States can force ‘able-bodied’ to work for Medicaid, rules Trump administration  

States can force ‘able-bodied’ to work for Medicaid, rules Trump administration   
The Trump administration’s new Medicaid guidelines will allow states to impose work requirements on ‘able-bodied’ recipients to keep their cover. Critics say the plan violates federal law.

The new guidance allows states to apply for waivers, something that has never happened in Medicaid’s 50-year history. Pregnant women, children, the elderly and the disabled are exempted from the requirements.

The Centers for Medicare and Medicaid (CMS) administrator, Seema Verma, said on Twitter the new effort will “improve Medicaid enrollees health outcomes by incentivizing community engagement.”

“This is about helping people rise out of poverty,” Verma said in a conference with reporters, according to NPR. She cited studies that show a correlation between good health and having a job.

Medicaid is a government program for people of all ages whose income and resources are insufficient to pay for health care. It also offers benefits like nursing homes and personal care services. Medicare provides free health insurance to 74 million American citizens. It is a means tested program managed at state level and jointly funded by state and federal government.

Ten states, including Arizona, Arkansas, Indiana, Kansas, Kentucky, Maine, New Hampshire, North Carolina, Utah and Wisconsin, have already filed applications with CMS to add work requirements to their Medicaid programs.

It is not clear how many people will be affected by the new rules. A study by the Kaiser Family Foundation found some 60 percent of working age, non-disabled Americans who are Medicaid enrollees are in work. That represents about 15 million people. Nearly eight in 10 recipients live in families with at least one member in employment, according to the study. It is more common for Medicaid enrollees to hold jobs if they live in states that expanded Medicaid under Obamacare. Some 31 states, plus the District of Columbia, broadened their Medicaid programs to include adults earning up to roughly $16,600 a year.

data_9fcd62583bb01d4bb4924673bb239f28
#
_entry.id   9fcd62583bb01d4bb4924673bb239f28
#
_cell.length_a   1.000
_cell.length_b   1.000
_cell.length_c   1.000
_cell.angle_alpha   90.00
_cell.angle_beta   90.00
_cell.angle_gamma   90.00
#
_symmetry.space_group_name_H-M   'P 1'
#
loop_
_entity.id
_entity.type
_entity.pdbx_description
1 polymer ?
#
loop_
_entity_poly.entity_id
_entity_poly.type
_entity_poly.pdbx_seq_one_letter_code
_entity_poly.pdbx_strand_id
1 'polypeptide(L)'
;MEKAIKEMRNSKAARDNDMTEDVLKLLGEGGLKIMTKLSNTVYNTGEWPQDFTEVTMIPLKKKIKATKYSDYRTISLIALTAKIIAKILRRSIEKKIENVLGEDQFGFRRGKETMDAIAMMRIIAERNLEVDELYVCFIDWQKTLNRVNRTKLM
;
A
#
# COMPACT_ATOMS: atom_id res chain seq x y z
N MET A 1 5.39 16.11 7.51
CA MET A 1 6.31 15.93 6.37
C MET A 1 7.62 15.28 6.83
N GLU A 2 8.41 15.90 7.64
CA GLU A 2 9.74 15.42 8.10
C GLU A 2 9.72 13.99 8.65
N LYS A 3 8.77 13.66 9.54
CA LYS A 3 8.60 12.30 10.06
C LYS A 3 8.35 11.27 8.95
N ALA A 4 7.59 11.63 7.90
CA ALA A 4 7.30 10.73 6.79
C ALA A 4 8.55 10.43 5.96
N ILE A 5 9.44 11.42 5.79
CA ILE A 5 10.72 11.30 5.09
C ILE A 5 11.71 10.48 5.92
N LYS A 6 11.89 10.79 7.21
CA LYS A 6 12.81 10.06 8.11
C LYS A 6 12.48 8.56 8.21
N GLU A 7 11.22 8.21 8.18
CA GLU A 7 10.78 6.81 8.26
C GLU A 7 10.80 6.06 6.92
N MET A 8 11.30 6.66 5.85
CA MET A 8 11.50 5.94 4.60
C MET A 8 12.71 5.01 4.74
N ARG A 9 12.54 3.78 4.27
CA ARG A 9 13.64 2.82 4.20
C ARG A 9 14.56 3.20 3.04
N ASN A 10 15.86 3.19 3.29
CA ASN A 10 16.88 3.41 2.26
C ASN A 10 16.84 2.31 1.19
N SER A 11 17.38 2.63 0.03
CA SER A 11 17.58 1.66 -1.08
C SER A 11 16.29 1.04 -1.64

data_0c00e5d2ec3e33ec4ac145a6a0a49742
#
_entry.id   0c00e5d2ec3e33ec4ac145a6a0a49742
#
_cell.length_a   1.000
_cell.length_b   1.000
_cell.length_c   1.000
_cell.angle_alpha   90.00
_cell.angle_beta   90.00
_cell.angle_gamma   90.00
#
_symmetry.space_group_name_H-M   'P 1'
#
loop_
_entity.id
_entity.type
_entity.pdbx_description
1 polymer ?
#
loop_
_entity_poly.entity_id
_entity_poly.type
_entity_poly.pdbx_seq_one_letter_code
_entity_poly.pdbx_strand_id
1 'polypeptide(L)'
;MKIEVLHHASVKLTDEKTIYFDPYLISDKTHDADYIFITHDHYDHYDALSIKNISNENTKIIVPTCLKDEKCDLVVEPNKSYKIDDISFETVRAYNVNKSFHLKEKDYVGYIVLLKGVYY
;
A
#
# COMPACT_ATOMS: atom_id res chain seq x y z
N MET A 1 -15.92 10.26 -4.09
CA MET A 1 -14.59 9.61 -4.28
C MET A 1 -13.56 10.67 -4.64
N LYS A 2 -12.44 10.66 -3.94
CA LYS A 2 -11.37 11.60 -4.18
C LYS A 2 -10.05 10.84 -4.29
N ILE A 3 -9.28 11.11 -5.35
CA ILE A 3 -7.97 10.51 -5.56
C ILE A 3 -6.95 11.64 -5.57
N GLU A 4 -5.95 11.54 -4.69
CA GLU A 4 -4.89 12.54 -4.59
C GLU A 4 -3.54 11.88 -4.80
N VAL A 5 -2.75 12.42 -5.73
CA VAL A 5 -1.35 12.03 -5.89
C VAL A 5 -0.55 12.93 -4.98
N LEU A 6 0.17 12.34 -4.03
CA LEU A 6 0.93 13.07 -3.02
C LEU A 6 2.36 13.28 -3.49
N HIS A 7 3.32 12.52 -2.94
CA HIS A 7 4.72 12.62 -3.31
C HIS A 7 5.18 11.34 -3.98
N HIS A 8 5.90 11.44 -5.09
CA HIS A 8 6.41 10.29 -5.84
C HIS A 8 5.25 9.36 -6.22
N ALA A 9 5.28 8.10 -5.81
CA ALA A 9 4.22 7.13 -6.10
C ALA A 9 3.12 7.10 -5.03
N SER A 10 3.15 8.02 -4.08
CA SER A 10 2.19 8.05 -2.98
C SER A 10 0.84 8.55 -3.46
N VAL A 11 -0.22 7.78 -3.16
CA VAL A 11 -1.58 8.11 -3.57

Many recipients do not work because of illness (36 percent) or family obligations (30 percent), the study found.

Democrats are opposed to the changes and are expected to sue, arguing the administration does not have the power to make them without action from Congress, a view shared by Joel Berg, CEO of the New York-based nonprofit Hunger Free America.

“For a practical matter, even if this is allowed to go into effect by a court, I think there is a reasonable chance a court will overturn it because it violates federal law,” Berg told RT. “It would only apply to the ten or so states run by far-right Republicans who have asked to do this. Many of the bigger states this would not apply to at this point. But it is an appalling precedent, and just ghastly that it would be applied to just one American.”

Berg said healthcare is a human right and to say you can’t have it if you’ve only worked so many hours “is cruel, counterproductive and idiotic.”

Federal law states what an American has to do to qualify for Medicaid, he said. No state or federal administrator can add another requirement that is not in federal law.

“As an example in the TANF program, the cash assistance program, there is authorization to include work limits and work requirements, and there is no such requirement in the Medicaid law,” said Berg. “For the Republicans fulminating rabidly under Obama that a president cannot make up law and he is able to bypass Congress by executive memorandum, this is exactly that - on steroids.”

All the policy will do, Berg said, is increase bureaucracy and paperwork, “supposedly from the small government people,” because it will force working people to leave work, or those on a job search to stop searching and have to go to a government office to fill out a form to show they are working or searching for a job.

“This policy move does not include a single penny to job training, does not add a penny to job placement, does not add a penny to job creation,” Berg remarked. “And so the net effect of this policy isn’t going to be to get more people to get jobs, it is for more people not to have health care, they are going to get sicker and have less ability to get jobs.”

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